Ante-Nicene Christian Library/Three Books of Theophilus: Introduction

For other English-language translations of this work, see Theophilus to Autolycus.


LITTLE is known of the personal history of Theophilus of Antioch. We gather from the following treatise that he was born a pagan (i. 14), and owed his conversion to Christianity to the careful study of the Holy Scriptures. Eusebius (Hist. Eccl. iv. 20) declares that he was the sixth bishop of Antioch in Syria from the apostles, the names of his supposed predecessors being Eros, Cornelius, Hero, Ignatius, and Euodius. We also learn from the same writer that Theophilus succeeded to the bishopric of Antioch in the eighth year of the reign of Marcus Aurelius, that is, in A.D. 168. He is related to have died either in A.D. 181, or in A.D. 188; some assigning him an episcopate of thirteen, and others of twenty-one, years.

Theophilus is said by Eusebius, Jerome, and others, to have written several works against the heresies which prevailed in his day. He himself refers in the following treatise (ii. 30) to another of his compositions. Commentaries on the Gospels, arranged in the form of a harmony, and on the book of Proverbs, are also ascribed to him by Jerome; but the sole remaining specimen of his writings consists of the three books that follow, addressed to his friend Autolycus. The occasion which called these forth is somewhat doubtful. It has been thought that they were written in refutation of a work which Autolycus had published against Christianity; but the more probable opinion is, that they were drawn forth by disparaging remarks made in conversation. The language of the writer (ii. 1) leads to this conclusion.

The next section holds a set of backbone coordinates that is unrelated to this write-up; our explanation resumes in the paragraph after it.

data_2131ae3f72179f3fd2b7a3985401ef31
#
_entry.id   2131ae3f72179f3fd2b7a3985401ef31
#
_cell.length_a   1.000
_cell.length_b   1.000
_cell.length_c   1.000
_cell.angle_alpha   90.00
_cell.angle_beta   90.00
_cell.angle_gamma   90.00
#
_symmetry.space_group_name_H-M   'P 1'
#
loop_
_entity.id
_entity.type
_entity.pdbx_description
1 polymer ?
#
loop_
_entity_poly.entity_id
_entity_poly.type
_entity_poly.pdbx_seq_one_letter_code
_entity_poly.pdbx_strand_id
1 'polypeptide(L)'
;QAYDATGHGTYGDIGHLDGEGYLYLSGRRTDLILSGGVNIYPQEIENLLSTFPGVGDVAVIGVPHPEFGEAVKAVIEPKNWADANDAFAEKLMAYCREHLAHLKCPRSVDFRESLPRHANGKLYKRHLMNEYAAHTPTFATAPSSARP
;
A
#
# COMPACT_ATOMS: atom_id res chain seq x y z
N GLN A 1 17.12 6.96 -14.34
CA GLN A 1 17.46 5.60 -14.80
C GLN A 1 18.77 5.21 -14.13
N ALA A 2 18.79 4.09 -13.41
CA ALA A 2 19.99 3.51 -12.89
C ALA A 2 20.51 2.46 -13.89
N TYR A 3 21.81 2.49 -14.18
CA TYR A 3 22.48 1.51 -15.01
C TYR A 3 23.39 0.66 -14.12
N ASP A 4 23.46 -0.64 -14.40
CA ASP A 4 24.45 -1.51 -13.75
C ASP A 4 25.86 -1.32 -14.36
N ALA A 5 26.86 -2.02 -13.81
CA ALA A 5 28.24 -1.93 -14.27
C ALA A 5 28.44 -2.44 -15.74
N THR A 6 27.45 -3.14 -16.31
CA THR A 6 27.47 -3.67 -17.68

In handling his subject, Theophilus goes over much the same ground as Justin Martyr and the rest of the early apologists. He is somewhat fond of fanciful interpretations of Scripture; but he evidently had a profound acquaintance with the inspired writings, and he powerfully exhibits their immense superiority in every respect over the heathen poetry and philosophy. The whole treatise was well fitted to lead on an intelligent pagan to the cordial acceptance of Christianity.

This work was published before January 1, 1927, and is in the public domain worldwide because the author died at least 100 years ago.